After the tremendous success of 2017’s “Get Out,” the hype surrounding director Jordan Peele’s next film was astronomical, and he’s delivered again with “Us.”
“Us” follows a family of four fighting for their lives after their vacation goes awry when their dopplegängers appear to hunt and kill them.
While “Get Out” took aim at the United States’ racial dynamics, “Us” isn’t as overtly political, with Peele instead choosing to examine how people deal with the worst parts of themselves, which is something he discussed on The Ringer’s podcast The Big Picture.
What “Us” is missing in biting social commentary it makes up for in thrills. Peele balances a great deal of horror elements while making “Us” feel like a suspense film at times too, which makes sense because he called “Alien” — a film that does this perfectly — a huge influence on this project.
Peele was called “the next Alfred Hitchcock” by many after the release of “Get Out,” but “Us” is eerily reminiscent of an M. Night Shyamalan film, from well-framed, purposeful cinematography to the ending twist, which is sure to be divisive among viewers.
The majority of the scares come from a direct fear of brutal violence (which there is plenty of), but there are multiple creepy moments spawned from the acting. That includes the incredible performance given by Oscar winner Lupita Nyong’o as Adelaide Wilson and Red, the mother of both families.
Great performances in horror movies can often be overlooked, but the work Nyong’o is doing is too special to ignore, especially with her doing it with two different characters. This is Nyong’o’s long overdue shot at playing a leading role, and after “Us,” it is sure to be far from the last.
The two distinct personas she creates are sympathetic and harrowing. Whether it’s the cadence of the voice or the physical acting she’s doing with her eyes, she’s almost guaranteed to elicit a response.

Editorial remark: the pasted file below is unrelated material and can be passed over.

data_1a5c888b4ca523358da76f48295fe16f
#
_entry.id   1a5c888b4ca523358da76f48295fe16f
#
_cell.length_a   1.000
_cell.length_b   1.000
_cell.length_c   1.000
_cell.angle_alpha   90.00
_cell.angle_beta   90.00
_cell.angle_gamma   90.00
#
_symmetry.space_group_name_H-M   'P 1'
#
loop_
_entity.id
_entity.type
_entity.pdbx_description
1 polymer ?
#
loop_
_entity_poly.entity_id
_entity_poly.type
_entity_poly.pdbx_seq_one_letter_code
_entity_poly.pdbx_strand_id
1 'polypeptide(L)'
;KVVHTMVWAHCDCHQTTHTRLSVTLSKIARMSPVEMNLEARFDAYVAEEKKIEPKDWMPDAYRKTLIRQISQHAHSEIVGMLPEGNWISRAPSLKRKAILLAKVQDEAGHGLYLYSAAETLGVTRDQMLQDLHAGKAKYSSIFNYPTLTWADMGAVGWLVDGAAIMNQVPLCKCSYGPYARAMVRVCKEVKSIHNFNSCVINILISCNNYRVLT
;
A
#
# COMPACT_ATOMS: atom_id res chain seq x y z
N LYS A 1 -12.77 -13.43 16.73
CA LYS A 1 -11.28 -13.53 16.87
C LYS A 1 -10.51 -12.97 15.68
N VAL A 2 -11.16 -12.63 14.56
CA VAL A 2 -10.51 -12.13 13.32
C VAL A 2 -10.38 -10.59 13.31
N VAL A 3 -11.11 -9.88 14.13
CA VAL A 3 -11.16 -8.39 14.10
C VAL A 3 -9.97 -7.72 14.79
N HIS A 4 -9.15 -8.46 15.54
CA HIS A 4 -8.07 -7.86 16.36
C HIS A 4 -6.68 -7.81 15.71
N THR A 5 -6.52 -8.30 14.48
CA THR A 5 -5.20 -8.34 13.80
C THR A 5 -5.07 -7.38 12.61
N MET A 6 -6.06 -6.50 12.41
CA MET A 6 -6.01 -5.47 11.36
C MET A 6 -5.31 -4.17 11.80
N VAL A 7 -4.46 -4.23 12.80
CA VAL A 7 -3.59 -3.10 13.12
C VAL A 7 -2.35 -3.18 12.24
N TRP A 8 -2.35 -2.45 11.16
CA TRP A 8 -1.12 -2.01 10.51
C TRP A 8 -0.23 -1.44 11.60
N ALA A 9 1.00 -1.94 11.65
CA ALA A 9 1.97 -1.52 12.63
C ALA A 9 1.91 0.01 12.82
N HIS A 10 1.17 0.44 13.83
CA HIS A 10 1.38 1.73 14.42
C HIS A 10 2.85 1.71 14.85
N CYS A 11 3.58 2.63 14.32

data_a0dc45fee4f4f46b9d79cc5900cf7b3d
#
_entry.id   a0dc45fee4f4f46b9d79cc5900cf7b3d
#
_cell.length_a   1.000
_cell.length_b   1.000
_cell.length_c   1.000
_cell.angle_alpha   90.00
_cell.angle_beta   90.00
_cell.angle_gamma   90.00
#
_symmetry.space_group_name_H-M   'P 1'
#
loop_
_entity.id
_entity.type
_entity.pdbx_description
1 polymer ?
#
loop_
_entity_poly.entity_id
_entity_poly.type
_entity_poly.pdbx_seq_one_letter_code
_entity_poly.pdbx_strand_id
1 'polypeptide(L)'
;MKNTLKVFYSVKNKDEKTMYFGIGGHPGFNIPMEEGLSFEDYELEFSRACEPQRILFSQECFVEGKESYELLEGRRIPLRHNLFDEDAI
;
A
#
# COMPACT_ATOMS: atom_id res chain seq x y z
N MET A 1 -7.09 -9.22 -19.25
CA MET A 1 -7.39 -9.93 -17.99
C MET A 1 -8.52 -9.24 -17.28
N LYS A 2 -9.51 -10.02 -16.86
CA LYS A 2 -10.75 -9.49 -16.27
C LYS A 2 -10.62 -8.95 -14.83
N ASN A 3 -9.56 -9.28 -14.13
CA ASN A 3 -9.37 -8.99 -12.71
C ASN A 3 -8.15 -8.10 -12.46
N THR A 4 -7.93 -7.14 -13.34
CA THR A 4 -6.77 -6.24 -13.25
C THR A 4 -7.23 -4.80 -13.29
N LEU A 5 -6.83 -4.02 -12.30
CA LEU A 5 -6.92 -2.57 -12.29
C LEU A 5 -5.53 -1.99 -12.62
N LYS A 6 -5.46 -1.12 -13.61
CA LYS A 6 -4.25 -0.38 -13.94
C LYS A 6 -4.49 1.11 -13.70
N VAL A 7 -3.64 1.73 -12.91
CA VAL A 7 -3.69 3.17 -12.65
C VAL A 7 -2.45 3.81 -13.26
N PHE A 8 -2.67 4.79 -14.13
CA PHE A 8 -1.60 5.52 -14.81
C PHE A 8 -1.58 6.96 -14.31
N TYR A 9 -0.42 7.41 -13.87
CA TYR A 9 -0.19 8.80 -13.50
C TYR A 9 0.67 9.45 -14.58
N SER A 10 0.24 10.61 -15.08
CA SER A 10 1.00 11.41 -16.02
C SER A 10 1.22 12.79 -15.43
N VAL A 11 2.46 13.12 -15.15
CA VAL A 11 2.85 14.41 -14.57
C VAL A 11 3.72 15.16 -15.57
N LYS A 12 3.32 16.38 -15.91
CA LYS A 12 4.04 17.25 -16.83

The entire family dynamic is centered around her performance, and the film is better because of it. The relationships in “Us” seem genuine, making the dopplegänger family that much more disturbing and the stakes seem even higher.
Before transitioning into horror, Peele was best known for his work on the hit sketch-comedy show “Key & Peele,” so it’s no surprise “Us” delivers on some laughs as well. There aren’t any jokes that will have viewers holding their sides, but the jokes always deliver, which makes for a nice relief considering none of the scares are absolutely horrifying. “Us” wouldn’t be as strong if it only relied on its scares or if it tried to branch too far into the comedic realm.
It’s hard not to compare “Us” to “Get Out” because of the cultural phenomenon Peele’s debut film was, and while his follow-up may not be exactly as strong, most other films aren’t either. It’s an enjoyable horror film with some thoughtful comments about human nature in the subtext, even if it’s not as poignant as the film that put him on the map.
Opinion editor Cameron Coyle can be reached at 270-745-6291 or [email protected]